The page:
Five Fingers Lighthouse, AK, photo courtesy lighthousefriends.com.
The waters of Alaska are a beautiful place to take a cruise surrounded by snow-capped mountains and pristine forests. But for lighthouse keepers at the Five Fingers Island Lighthouse, loneliness outweighed the beauty of its isolated location.
Five Finger Islands, a collection of rocky islets in the northern extreme of Frederick Sound, lie about forty miles from Petersburg, the closest community of any size. These five islands, several of which are only visible at low tide, resemble a set of bony fingers emerging from the icy waters to snare unsuspecting mariners. Situated along the Inside Passage, the danger these islands presented demanded the need for a lighthouse.
Five Finger Lighthouse was activated on March 1, 1902, and is credited with being Alaska’s first lighthouse. Although the lighthouse was initially staffed by three keepers, one head keeper and two assistants, turnover was high. Most keepers spent only one or two seasons on the island before leaving, the isolation being too great.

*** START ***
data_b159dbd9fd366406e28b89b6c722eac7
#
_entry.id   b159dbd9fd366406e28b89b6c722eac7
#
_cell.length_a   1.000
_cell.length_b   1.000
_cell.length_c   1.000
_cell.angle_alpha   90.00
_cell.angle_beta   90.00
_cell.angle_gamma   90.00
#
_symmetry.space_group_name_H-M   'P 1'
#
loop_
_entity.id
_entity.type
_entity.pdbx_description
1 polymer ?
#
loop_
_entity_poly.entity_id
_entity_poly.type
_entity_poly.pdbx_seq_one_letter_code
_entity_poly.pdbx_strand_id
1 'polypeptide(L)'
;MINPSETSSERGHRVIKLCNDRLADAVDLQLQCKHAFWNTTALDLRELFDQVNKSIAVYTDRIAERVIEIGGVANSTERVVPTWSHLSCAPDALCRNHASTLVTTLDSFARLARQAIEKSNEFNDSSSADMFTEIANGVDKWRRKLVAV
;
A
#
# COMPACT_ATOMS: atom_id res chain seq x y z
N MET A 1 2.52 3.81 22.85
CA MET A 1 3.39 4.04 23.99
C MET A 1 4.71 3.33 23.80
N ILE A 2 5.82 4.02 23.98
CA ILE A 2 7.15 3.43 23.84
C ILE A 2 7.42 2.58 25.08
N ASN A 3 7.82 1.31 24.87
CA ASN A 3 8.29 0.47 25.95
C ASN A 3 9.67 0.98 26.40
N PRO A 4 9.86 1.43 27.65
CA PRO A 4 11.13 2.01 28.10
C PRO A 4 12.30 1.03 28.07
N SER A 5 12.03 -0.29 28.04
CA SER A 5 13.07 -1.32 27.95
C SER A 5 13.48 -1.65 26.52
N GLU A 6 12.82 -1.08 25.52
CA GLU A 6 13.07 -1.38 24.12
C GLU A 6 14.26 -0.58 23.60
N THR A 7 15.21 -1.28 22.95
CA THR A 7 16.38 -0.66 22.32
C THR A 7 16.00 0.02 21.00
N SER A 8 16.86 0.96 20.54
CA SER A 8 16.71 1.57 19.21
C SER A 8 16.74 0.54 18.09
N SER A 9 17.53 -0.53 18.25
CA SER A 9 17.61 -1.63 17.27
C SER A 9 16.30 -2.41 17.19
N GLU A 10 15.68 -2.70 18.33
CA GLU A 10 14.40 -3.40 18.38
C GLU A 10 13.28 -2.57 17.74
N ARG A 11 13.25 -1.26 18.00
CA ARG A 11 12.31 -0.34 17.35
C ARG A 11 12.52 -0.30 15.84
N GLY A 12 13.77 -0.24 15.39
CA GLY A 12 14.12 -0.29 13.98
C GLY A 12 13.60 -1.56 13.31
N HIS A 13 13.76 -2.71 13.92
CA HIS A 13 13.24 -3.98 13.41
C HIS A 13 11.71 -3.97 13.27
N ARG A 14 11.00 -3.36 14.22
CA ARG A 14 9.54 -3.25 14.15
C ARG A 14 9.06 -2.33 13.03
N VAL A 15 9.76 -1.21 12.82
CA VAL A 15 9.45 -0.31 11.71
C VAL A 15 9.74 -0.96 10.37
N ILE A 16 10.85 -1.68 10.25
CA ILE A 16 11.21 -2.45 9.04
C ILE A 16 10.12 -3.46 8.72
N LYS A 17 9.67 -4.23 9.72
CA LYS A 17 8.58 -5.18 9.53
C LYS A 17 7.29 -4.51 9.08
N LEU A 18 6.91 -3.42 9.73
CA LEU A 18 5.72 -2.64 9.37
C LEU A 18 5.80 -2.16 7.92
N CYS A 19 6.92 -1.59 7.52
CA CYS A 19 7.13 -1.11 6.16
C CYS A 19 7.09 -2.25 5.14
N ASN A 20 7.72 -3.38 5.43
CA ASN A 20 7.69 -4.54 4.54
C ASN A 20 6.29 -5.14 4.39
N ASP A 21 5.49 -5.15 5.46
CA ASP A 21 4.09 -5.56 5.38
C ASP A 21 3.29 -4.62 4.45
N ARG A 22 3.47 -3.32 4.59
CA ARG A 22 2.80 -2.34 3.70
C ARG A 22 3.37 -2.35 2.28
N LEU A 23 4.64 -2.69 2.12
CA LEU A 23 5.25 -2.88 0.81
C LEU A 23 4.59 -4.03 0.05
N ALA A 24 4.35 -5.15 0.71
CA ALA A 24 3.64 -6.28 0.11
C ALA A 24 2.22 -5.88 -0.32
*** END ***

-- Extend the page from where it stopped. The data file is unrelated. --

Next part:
When the U.S. Coast Guard took control of all lighthouses in 1939, a four-man crew was stationed at the lighthouse. In April 1982, crewmember Dan Peckham, who left a pregnant wife and daughter for the one-year assignment, said, “The hard part is being away from the family.”
The crew’s lifeline to the outside world was the Coast Guard helicopter that brought the weekly delivery of food, mail and movies. In the winter of 1982, the weather conditions were so poor the helicopter was delayed from making the scheduled trip for a couple of weeks. During this time, the water around the lighthouse reached thirty-foot swells while the wind howled at eighty-five miles per hour. Ice encased the lighthouse, trapping the crew inside for several days. When the helicopter finally arrived, Peckham exclaimed, “We were just tickled to death to see faces out there!”
According to crew member Brian Dunlap, “Life at the island gives you some time to think. You do a lot of that out here.” All that thinking and isolation shifted the men’s priorities, as it was agreed they enjoyed getting mail more than they did their paychecks.